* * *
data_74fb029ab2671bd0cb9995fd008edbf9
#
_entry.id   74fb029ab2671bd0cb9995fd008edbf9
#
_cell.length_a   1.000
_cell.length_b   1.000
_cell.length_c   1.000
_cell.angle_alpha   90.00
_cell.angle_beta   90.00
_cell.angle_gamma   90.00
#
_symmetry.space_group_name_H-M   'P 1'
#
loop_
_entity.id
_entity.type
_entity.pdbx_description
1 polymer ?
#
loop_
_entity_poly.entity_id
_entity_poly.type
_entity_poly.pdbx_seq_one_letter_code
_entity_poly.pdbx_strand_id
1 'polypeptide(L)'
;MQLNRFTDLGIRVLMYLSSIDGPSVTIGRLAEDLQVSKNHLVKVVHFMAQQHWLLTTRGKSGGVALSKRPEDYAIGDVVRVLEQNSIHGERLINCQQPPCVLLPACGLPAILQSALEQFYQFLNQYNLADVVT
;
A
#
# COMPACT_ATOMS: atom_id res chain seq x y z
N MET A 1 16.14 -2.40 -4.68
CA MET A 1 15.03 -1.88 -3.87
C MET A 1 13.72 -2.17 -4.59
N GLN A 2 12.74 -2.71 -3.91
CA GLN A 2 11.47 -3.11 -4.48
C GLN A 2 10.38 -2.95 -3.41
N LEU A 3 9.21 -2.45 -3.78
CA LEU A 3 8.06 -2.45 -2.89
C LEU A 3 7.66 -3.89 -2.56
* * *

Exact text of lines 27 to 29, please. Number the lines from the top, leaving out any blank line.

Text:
;
A
#